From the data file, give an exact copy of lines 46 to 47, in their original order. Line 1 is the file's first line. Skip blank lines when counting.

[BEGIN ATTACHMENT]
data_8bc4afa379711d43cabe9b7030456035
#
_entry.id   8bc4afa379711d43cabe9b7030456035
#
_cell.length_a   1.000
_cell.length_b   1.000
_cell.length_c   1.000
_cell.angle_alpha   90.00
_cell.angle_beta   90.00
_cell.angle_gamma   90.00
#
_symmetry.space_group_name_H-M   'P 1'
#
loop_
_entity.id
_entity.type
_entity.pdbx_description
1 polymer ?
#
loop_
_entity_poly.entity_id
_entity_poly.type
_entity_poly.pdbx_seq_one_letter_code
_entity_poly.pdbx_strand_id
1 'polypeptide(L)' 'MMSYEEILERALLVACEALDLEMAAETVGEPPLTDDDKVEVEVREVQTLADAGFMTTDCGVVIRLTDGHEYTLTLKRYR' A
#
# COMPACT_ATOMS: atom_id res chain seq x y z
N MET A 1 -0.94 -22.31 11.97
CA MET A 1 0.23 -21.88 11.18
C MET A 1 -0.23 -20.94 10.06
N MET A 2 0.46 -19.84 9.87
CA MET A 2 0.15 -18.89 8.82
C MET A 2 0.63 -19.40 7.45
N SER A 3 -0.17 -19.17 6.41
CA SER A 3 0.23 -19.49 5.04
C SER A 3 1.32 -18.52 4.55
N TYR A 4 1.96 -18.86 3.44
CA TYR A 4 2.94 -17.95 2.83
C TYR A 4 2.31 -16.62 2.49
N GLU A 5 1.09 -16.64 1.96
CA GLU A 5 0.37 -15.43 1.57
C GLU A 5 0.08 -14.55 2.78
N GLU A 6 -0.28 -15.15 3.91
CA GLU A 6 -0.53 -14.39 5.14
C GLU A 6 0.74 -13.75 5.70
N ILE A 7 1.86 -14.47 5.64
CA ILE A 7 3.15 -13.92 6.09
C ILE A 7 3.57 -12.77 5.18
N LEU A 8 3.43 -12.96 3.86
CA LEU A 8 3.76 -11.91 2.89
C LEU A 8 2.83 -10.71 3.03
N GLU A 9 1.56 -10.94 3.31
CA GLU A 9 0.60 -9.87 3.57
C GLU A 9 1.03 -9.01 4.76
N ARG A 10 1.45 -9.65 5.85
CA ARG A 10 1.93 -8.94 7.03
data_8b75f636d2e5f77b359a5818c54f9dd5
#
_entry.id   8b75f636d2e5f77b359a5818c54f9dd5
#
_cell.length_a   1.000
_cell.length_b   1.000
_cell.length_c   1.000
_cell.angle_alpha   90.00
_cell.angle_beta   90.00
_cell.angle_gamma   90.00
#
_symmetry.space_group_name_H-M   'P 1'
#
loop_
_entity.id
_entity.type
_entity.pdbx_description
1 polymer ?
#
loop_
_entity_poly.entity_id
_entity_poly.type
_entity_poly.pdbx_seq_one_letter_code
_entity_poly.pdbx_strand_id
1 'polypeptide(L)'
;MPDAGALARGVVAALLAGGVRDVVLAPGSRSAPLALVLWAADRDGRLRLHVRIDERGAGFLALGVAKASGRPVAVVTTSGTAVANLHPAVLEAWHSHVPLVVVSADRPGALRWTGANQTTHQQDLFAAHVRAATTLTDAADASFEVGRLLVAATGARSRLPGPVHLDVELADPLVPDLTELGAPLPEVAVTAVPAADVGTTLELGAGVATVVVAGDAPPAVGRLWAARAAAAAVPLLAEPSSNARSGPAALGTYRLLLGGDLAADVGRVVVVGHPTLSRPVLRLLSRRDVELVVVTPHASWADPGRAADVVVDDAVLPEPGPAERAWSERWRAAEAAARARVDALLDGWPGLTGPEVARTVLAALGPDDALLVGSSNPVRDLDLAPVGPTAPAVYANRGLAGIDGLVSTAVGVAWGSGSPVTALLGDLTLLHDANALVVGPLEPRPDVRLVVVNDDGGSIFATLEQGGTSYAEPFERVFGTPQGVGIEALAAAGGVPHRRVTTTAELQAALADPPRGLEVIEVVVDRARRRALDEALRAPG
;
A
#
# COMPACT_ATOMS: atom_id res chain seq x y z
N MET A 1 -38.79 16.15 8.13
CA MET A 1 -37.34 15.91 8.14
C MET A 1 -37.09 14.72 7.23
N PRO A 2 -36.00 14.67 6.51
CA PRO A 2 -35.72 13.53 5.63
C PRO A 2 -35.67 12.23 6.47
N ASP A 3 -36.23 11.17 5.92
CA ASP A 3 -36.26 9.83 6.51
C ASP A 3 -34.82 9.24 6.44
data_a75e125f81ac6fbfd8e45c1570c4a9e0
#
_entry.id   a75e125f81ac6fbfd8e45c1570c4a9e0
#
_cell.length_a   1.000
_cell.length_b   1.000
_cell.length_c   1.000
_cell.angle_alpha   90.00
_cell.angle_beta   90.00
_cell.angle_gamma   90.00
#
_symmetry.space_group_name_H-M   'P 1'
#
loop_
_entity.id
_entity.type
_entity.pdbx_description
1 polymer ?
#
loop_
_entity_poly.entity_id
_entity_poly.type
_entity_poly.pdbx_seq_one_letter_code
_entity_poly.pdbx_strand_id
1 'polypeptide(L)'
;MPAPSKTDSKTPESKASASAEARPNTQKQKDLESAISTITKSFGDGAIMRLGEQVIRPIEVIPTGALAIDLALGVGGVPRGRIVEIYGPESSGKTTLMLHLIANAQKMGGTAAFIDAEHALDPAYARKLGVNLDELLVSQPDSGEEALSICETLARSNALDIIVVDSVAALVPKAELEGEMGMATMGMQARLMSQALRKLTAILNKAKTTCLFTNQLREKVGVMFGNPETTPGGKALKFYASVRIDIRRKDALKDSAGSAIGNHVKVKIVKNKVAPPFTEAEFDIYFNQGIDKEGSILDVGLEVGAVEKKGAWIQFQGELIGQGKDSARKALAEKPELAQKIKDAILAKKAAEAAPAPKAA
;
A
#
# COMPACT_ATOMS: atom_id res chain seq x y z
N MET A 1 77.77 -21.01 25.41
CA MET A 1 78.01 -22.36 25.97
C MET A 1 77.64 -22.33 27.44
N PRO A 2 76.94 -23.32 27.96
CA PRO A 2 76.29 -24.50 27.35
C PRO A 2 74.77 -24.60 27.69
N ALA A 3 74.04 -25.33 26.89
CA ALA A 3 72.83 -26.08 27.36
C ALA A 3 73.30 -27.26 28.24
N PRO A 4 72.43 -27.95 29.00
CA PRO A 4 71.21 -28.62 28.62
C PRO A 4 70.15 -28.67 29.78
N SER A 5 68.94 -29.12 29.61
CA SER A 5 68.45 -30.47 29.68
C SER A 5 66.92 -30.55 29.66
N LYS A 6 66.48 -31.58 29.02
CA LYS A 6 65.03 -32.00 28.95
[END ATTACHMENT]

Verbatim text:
N ILE A 7 1.86 -14.47 5.64
CA ILE A 7 3.15 -13.92 6.09